While it may not be enough for some shareholders, we think it is good to see the Kellogg Company (NYSE:K) share price up 12% in a single quarter. But that doesn't change the fact that the returns over the last three years have been less than pleasing. In fact, the share price is down 19% in the last three years, falling well short of the market return.
There is no denying that markets are sometimes efficient, but prices do not always reflect underlying business performance. One way to examine how market sentiment has changed over time is to look at the interaction between a company's share price and its earnings per share (EPS).
Although the share price is down over three years, Kellogg actually managed to grow EPS by 13% per year in that time. Given the share price reaction, one might suspect that EPS is not a good guide to the business performance during the period (perhaps due to a one-off loss or gain). Alternatively, growth expectations may have been unreasonable in the past. Since the change in EPS doesn't seem to correlate with the change in share price, it's worth taking a look at other metrics.
With revenue flat over three years, it seems unlikely that the share price is reflecting the top line. There doesn't seem to be any clear correlation between the fundamental business metrics and the share price. That could mean that the stock was previously overrated, or it could spell opportunity now.
You can see below how earnings and revenue have changed over time (discover the exact values by clicking on the image).
We consider it positive that insiders have made significant purchases in the last year. Having said that, most people consider earnings and revenue growth trends to be a more meaningful guide to the business. So it makes a lot of sense to check out what analysts think Kellogg will earn in the future (free profit forecasts).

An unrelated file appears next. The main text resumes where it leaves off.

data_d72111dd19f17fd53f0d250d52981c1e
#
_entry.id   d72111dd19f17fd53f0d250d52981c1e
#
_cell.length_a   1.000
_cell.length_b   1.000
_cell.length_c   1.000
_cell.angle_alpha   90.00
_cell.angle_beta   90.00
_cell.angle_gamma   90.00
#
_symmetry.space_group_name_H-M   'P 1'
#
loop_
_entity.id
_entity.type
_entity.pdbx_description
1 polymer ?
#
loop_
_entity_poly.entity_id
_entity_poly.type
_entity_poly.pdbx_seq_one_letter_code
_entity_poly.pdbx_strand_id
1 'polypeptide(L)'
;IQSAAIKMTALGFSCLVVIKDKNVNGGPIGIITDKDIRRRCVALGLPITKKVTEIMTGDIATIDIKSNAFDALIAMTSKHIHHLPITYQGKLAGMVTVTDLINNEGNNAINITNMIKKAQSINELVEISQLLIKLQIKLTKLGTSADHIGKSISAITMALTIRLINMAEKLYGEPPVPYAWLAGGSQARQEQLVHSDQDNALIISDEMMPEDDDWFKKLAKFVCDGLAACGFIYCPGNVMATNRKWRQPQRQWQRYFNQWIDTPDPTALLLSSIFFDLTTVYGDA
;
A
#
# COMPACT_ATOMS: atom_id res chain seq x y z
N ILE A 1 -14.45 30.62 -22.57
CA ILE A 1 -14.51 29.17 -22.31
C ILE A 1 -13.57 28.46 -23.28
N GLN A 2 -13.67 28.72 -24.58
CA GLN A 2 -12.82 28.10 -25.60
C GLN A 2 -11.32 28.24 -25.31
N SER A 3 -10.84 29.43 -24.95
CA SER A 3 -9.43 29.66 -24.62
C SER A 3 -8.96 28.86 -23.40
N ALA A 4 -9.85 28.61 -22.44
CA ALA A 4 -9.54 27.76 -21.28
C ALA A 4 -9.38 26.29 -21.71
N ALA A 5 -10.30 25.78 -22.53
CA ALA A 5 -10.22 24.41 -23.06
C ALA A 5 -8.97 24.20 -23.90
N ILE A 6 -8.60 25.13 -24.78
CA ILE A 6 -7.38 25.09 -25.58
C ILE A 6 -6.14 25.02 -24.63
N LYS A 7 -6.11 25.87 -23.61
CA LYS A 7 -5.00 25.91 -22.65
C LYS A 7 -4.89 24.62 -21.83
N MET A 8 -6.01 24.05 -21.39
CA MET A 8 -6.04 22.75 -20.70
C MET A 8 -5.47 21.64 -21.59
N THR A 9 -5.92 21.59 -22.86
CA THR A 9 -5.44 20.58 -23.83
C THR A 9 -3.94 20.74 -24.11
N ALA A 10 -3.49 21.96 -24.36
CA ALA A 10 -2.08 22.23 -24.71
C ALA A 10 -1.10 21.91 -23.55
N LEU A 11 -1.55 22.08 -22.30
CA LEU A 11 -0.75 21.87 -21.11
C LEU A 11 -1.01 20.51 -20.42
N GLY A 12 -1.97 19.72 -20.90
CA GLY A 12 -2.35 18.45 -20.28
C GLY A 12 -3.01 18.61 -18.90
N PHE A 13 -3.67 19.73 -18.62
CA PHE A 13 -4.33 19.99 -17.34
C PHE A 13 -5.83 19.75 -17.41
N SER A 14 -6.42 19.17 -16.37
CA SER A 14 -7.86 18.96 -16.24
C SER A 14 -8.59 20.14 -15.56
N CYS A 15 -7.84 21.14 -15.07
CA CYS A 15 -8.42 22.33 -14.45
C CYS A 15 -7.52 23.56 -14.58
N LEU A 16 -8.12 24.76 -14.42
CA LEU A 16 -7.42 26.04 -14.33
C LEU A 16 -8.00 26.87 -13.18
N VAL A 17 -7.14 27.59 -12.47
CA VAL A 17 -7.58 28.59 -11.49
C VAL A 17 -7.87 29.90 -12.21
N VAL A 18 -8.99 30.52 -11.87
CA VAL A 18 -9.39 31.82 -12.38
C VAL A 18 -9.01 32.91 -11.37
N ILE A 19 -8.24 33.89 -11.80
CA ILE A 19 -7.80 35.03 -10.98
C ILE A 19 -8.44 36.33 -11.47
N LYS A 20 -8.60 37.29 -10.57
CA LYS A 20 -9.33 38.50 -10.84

What About Dividends?
When looking at investment returns, it is important to consider the difference between total shareholder return (TSR) and share price return. The TSR incorporates the value of any spin-offs or discounted capital raisings, along with any dividends, based on the assumption that the dividends are reinvested. So for companies that pay a generous dividend, the TSR is often a lot higher than the share price return. We note that for Kellogg the TSR over the last 3 years was -10%, which is better than the share price return mentioned above. This is largely a result of its dividend payments!
A Different Perspective
While the broader market gained around 4.2% in the last year, Kellogg shareholders lost 12% (even including dividends). However, keep in mind that even the best stocks will sometimes underperform the market over a twelve month period. Longer term investors wouldn't be so upset, since they would have made 3.4%, each year, over five years. It could be that the recent sell-off is an opportunity, so it may be worth checking the fundamental data for signs of a long term growth trend. If you want to research this stock further, the data on insider buying is an obvious place to start. You can click here to see who has been buying shares - and the price they paid.
There are plenty of other companies that have insiders buying up shares. You probably do not want to miss this free list of growing companies that insiders are buying.
Please note, the market returns quoted in this article reflect the market weighted average returns of stocks that currently trade on US exchanges.
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If you spot an error that warrants correction, please contact the editor at email@example.com. This article by Simply Wall St is general in nature. It does not constitute a recommendation to buy or sell any stock, and does not take account of your objectives, or your financial situation. Simply Wall St has no position in the stocks mentioned. Thank you for reading.